period: MedievalThe Medieval Period, or Middle Ages (from the Latin medium aevum), is a commonly used expression referring to the vast period between the fall of the Roman Empire (c.476) and the beginning of the Renaissance in the early 15th century. It is perhaps the most misunderstood era of European history among the general public, partly due to the widely used term "Dark Ages" to which it is often equated. While it is true that many aspects of classical education and civic society were lost or compromised in the chaotic years following the fall of Rome, the era as a whole witnessed dramatic achievements in politics, science, and the arts that continue to shape our world today. As urban society crumbled, learning and unity were initially fostered by the Church, and indeed the Early Middle Ages (6th-11th c.) is appropriately called the Age of Faith. The dominant musical impulse, therefore, was to compose music that complimented the rituals of the Catholic Church, giving rise to a huge body of Gregorian chant - monophonic (single-voiced) settings of liturgical and related texts associated with Christian worship; these years also saw the gradual creation of a system of musical notation, whereby this huge repertoire could be widely disseminated. The advent of vocal polyphony (two or more voices in counterpoint) arose only in the so-called High Middle Ages (12th-13th c.), and is particularly associated with the great Cathedral of Notre Dame in Paris. The music composed at Notre Dame, by such early masters as Léonin and Pérotin, included organum, conductus, and the motet, which soon became the dominant genre of the era. By the early 13th century, secular texts, particularly those associated with Courtly Love, began to stand aside purely religious ones - both in polyphony and in the monophonic songs of the Troubadours and Trouvères. Instrumental or dance music, too, increased in popularity at this time, though maintained a decidedly secondary status compared to vocal music. The Late Middle Ages (14th c.) saw the rise of the first towering figures of Western music, most especially Guillaume de Machaut, who composed elaborate religious motets, secular chansons, and the first setting of a polyphonic Mass - the Messe de Nostre Dame. As the 14th c. came to a close, however, the complexities of Late Medieval polyphony (e.g., the so-called "ars subtilior") began to stimulate a reactive move toward a more simplified approach - and the dawn of a new era, the Renaissance.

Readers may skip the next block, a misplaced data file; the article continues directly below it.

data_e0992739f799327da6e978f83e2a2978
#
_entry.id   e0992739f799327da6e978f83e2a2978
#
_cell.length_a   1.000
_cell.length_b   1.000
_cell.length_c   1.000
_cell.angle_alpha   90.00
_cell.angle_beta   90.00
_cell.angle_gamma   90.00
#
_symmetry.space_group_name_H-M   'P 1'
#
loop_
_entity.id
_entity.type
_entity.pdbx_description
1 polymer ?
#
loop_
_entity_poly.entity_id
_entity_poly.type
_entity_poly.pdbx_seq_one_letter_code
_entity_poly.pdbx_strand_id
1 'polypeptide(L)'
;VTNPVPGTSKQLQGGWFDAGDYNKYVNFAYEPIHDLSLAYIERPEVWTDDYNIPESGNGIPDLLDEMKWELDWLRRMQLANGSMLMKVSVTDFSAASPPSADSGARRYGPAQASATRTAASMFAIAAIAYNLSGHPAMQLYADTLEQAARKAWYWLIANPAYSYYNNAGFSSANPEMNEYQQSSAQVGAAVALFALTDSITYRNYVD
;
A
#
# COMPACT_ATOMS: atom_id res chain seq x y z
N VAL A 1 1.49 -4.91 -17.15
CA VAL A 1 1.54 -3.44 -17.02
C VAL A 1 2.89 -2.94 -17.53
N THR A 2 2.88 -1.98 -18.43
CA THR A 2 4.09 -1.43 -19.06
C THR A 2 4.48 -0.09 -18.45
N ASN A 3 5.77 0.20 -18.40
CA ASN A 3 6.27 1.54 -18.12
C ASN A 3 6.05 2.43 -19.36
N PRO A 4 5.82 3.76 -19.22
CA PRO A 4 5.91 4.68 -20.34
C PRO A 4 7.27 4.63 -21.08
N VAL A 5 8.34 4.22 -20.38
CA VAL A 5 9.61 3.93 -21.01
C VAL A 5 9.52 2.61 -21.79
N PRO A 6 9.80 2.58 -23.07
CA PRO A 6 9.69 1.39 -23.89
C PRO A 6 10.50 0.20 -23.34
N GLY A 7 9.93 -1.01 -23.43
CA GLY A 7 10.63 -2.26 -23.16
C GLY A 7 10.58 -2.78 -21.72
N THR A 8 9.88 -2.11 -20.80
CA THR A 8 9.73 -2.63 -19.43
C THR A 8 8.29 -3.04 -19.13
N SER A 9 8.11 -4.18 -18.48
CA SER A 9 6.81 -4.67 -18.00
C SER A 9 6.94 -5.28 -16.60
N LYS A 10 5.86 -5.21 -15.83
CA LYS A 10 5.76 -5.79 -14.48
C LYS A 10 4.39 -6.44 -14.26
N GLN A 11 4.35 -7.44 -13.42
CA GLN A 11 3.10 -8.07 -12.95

Nolan Gasser, PhD